Twine, for those who do not know, is not just a light string or strong thread composed of two or more smaller strands or yarns twisted together, but a tool for making interactive stories. Some of the best Twine stories are actually games, with the crucial element being the addition of choice. Allowing the reader a set of options through a nonlinear, meandering storyline adds an extra layer of interactivity to the experience of reading. Suddenly, reading isn't just a passive experience of taking in necessary information, but one in which the reader's choices are a crucial part of the act of reading itself. Suddenly, the issue of agency (who is in control: the author or the reader?) is questioned, and the text itself is destabilized, no longer linear and repeatable, but nonlinear and variable.
This is why even the more literary hypertexts composed using Twine resemble games as much as stories. The common metaphors used for composition of stories, like the puzzle, the map, or even the maze, are more appropriate than ever.
As an assignment for my Introduction to Digital Humanities graduate class, I decided to adapt one of my short stories, Dark Creation, as a Twine. The reasons for this were actually quite practical. 1) I noticed that the page for the story on Indigo Rising Magazine's website is no longer active, 2) This was my first published story, and I have no problem desecrating the integrity of its supposed stability by altering the text, 3) I still think the story holds up and thought it the appropriate for Twine for its style, length, and even its message, and 4) I own the copyright.
You can read the finished product itself by clicking Here or by going to the story's page. My adaptation (and I prefer to think of it as an adaptation, even if I made it myself) is by no means perfect. I also did not take advantage of Twine's more elaborate features, such as setting up conditions and variables, but I also reasoned that these features wouldn't be appropriate for this particular story.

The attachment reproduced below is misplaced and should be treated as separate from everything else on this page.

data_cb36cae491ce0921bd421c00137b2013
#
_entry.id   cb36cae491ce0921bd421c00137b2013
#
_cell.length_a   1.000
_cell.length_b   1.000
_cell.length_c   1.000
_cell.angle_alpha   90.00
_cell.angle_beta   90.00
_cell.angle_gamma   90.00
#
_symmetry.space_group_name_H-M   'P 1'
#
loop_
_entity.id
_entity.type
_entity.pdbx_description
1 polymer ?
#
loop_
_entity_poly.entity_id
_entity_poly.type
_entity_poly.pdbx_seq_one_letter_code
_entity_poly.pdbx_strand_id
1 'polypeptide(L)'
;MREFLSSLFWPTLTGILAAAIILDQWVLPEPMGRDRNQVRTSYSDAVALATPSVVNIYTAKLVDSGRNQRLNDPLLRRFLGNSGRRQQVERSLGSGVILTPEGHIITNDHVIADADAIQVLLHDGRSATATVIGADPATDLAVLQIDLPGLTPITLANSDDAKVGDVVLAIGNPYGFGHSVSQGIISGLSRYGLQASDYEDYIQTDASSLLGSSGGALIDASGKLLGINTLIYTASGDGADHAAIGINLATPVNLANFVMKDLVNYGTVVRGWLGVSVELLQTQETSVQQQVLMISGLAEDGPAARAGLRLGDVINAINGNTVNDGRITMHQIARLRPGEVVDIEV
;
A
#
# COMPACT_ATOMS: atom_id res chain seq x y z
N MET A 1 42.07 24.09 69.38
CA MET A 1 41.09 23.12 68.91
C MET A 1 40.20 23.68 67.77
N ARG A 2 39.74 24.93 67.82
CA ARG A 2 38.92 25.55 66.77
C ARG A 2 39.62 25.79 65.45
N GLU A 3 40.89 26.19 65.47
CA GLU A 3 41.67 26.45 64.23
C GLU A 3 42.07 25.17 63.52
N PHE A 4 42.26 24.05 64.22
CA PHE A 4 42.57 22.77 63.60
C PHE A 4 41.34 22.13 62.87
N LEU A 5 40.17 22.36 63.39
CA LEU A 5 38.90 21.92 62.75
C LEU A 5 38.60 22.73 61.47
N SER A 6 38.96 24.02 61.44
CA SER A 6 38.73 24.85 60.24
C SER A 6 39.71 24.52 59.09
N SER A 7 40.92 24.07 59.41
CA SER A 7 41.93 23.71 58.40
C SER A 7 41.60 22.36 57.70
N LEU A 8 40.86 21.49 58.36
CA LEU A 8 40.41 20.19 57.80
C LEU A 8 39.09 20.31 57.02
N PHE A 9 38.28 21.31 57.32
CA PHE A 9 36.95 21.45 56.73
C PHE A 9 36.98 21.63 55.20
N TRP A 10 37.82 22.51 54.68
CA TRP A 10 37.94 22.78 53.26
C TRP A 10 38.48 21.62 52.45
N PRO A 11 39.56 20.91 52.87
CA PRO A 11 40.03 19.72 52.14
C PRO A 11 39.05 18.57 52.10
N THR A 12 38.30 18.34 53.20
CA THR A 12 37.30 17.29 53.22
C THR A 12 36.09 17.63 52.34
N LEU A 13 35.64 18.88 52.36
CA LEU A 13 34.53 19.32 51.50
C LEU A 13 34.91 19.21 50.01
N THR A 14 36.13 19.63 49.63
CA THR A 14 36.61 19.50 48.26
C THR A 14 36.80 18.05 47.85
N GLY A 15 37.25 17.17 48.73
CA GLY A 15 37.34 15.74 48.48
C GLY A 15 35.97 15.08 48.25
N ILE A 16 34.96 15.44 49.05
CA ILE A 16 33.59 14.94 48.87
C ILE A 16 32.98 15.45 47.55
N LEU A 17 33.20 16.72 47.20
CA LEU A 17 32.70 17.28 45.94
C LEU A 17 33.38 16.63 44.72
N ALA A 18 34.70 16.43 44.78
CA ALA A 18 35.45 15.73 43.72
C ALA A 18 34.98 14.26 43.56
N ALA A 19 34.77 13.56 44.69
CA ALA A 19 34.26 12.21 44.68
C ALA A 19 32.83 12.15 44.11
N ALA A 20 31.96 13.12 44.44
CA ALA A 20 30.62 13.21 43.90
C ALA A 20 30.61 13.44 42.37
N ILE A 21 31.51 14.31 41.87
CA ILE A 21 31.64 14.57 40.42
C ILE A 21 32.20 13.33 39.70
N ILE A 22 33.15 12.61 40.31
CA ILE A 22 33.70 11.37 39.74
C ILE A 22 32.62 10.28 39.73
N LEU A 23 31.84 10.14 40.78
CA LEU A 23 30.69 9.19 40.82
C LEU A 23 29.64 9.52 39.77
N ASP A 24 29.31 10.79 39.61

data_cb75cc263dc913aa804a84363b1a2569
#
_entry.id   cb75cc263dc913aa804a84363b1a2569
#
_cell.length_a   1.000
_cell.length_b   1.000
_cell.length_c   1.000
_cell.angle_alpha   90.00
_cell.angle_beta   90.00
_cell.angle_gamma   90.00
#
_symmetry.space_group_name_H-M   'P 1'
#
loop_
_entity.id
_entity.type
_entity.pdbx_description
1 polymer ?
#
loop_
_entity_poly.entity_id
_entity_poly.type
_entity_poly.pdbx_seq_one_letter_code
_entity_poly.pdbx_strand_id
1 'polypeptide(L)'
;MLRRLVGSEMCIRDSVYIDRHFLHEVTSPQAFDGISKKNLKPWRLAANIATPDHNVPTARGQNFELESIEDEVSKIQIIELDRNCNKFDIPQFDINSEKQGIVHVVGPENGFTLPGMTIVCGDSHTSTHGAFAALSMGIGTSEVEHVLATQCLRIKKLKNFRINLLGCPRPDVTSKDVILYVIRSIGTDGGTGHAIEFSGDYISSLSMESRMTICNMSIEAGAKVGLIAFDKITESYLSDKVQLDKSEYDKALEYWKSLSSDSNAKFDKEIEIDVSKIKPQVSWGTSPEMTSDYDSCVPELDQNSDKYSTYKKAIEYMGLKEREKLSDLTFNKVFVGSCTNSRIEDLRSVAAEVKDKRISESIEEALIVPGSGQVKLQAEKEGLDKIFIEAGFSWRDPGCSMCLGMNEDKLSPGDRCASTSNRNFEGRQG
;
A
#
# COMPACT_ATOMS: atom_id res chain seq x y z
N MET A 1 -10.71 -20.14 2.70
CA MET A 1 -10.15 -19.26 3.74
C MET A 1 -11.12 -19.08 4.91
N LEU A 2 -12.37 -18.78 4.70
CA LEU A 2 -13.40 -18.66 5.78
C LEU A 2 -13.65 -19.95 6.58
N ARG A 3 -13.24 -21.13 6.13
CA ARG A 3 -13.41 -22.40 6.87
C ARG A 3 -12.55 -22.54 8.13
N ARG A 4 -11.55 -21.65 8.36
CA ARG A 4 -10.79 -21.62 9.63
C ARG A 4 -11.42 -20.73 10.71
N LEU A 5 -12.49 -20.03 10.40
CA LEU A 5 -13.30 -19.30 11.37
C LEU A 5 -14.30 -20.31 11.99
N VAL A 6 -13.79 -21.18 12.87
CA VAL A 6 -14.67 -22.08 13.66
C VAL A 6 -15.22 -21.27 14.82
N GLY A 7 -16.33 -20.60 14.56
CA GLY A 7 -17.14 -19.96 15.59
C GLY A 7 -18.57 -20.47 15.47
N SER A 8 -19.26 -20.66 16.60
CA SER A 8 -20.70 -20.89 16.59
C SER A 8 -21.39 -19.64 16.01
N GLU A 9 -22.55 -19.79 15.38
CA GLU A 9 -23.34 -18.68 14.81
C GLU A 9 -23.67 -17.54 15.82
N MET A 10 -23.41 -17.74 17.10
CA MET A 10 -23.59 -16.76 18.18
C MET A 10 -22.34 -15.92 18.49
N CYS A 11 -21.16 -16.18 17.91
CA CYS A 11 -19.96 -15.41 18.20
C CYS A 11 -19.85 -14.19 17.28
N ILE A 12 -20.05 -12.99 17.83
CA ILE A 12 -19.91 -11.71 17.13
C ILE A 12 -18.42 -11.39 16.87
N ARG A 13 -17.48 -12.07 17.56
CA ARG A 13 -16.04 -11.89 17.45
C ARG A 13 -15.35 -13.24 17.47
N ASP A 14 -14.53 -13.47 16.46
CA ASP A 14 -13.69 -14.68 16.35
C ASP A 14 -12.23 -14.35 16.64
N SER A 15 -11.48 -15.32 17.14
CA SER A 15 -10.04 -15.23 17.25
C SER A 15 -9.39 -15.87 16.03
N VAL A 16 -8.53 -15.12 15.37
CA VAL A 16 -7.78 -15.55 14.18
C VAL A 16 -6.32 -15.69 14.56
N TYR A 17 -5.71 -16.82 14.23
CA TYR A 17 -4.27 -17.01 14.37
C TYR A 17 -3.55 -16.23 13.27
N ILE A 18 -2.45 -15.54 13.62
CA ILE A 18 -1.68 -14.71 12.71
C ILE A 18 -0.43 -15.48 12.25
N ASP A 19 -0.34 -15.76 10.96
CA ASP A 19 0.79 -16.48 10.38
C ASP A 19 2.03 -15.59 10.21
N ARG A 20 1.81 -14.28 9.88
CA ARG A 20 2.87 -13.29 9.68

I didn't try anything radical, and I kept the story basically linear. It might help to read the story first if you haven't already, but I will provide here the guidelines I followed in adapting "Dark Creation," and what I was trying to accomplish creatively.
The links start off as a set of regressions that the reader could choose to explore if they are so interested. The paths do fork, but always arrive back at the correct (and only) storyline. Things do get interesting as the story progresses, though. I play around with rhythm and the choice of how much or how little text to display on the screen at once. For example, do the words, "That is why I have come to you" not mean more when displayed alone?" I tried to take advantage of this relatively simple constraint. Most significantly, while the links start off as regressions (mere options the narrator/protagonist was courteous enough to provide), eventually they become a way for the narrator to attempt to hide information, to suppress the details and ugly facts he would rather forget. But the story presses on, and while the narrator (self-styled "The Imposter" by the end) still includes these repressed omissions, eventually the story changes gears again, and he becomes proud of these flaws and mistakes. When this happens, there are fewer and fewer choices for the reader, as The Imposter gains confidence and becomes more sure of the way the story is supposed to go. When this happens, the story becomes even more linear, and the possibility of alternate paths disappears entirely, until by the end the rhythm is too fast, there is too little text on the screen, and the links themselves are composed of not single words anymore, but every remaining word on the screen. The nonlinear form of the hypertext thus collapses into linearity, but for The Imposter this is a positive thing. And this is how the story ends.
Now that I have veered into the territory of interpreting my own fiction, it is time for me to stop, but I hope you enjoy my Twine story. I have no prior experience with using this tool, and I'm sure there are issues that remain, perhaps even flaws in the storytelling itself, but like The Imposter, I am proud of them regardless.